MTBF stands for Mean Time Between Failures.
MTBF numbers represent a statistical approximation of how long a set of devices should last before failure. MTBF numbers are not valuable at determining when a specific device will fail. MTBF numbers are usually stated in terms of hours.
MTBF is often erroneously described as Mean Time Before Failure.
Environmental Factors and MTBF
MTBF numbers can be radically altered by environmental factors such as improper power and cooling. MTBF numbers can also be lowered by excessive vibration or by many forms of misuse.
For example, hard drives installed in notebook PC’s have lower actual MTBF’s than hard drives in desktop PC’s due to environmental factors.
Defining Time in MTBF
The Time utilized in MTBF may not be actual clock time, it may be the time during which the system is actually in use.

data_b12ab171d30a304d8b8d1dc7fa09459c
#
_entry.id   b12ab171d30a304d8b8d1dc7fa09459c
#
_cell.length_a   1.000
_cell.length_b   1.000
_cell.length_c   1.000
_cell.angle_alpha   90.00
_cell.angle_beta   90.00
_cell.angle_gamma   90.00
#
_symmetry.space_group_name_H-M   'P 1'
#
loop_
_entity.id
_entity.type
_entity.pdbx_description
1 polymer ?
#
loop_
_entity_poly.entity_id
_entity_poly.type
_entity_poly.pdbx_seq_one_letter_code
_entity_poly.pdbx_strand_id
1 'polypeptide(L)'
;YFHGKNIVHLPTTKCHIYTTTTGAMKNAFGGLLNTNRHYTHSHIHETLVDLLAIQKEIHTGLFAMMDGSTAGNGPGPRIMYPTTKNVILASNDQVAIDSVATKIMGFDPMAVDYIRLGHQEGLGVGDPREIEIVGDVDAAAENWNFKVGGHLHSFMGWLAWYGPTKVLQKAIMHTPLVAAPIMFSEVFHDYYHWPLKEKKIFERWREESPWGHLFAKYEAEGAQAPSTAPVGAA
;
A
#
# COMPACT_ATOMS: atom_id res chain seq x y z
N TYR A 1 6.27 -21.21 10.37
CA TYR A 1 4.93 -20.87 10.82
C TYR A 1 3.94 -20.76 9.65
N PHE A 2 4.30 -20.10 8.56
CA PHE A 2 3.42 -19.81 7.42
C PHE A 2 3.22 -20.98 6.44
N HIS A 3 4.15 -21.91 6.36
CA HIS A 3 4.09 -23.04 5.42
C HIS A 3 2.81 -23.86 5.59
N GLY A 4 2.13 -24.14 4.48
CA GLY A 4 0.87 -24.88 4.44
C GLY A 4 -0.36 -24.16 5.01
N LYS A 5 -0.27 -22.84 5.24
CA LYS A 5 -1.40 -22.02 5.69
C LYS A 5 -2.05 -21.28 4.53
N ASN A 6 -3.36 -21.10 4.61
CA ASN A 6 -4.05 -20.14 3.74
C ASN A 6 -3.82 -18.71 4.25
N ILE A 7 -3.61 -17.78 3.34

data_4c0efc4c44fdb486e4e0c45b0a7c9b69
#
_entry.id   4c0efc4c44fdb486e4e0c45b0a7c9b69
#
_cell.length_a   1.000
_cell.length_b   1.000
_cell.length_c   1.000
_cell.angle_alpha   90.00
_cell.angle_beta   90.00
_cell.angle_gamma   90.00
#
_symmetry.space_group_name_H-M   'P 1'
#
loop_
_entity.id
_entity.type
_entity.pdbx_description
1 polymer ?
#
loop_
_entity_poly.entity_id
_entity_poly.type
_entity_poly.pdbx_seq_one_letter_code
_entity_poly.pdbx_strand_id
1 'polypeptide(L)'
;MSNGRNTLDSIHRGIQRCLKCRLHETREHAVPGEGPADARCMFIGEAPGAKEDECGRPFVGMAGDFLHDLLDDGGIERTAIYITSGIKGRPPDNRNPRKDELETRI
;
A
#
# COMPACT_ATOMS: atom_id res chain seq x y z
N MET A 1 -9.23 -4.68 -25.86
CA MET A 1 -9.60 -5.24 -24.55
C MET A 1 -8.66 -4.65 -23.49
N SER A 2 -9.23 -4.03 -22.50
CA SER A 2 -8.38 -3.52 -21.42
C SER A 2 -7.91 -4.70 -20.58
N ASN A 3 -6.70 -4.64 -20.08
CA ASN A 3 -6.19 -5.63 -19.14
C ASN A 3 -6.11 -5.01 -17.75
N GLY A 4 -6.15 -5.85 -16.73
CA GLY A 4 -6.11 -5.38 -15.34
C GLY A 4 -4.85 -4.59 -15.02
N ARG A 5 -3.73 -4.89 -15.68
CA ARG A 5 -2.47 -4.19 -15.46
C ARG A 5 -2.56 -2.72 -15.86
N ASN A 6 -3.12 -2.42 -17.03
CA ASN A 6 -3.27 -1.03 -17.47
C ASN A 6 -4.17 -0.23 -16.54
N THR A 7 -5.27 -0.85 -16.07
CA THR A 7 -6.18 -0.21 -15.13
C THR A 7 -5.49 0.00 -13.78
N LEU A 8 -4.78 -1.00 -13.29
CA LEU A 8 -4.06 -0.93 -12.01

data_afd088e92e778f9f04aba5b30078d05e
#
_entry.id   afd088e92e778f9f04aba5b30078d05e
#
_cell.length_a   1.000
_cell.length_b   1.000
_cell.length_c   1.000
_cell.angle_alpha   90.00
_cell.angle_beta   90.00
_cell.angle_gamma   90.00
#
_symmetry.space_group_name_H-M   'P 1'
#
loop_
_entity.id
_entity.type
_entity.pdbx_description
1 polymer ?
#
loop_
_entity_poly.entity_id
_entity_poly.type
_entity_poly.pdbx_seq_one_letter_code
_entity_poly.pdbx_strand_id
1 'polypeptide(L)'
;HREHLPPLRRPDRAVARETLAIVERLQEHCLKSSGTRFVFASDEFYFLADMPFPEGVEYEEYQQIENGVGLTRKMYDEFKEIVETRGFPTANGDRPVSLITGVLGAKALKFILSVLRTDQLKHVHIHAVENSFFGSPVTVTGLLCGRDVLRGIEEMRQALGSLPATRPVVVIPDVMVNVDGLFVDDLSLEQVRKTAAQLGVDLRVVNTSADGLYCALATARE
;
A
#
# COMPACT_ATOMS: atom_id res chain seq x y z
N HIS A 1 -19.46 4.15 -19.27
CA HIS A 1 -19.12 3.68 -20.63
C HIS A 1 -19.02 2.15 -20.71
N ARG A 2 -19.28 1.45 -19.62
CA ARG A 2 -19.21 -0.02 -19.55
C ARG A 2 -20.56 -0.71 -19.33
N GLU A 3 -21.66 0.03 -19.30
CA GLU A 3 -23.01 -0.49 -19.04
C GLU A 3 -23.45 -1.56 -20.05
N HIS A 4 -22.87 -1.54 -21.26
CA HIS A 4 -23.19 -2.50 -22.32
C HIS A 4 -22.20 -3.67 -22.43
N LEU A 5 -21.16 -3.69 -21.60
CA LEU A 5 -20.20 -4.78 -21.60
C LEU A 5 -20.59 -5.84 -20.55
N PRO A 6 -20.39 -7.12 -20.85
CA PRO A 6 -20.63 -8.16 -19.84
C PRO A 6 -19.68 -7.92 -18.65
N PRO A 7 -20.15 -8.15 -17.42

A machine which is operated 8 hours a day may last three times as long as an identical machine which is operated 24 hours a day. The MTBF for these machines would be the same, because they both experienced the same number of in-serice hours.
The MTBF Curve
In the real world, MTBF numbers are not steady over the lifetime of a set of devices.
Systems tend to experience a high failure rate during an initial burn-in period. During this period, manufacturing defects lead to a large number of early system failures.
During the operational lifespan of a set of devices, the MTBF numbers improve. Failures become much more rare, as the systems experiencing early failure have been repaired or replaced.
Eventually, the devices will begin to wear out. MTBF numbers will steadily grow worse until the devices are replaced with new equipment.
When a product has an estimated MTBF of one million hours, that does not mean that the product was tested for one million hours. MTBF numbers are generally created by estimating the MTBF of individual components and by past experience with similar products.
MTBF numbers can be generated for a datacenter or IT shop by looking at a historical record of service outages.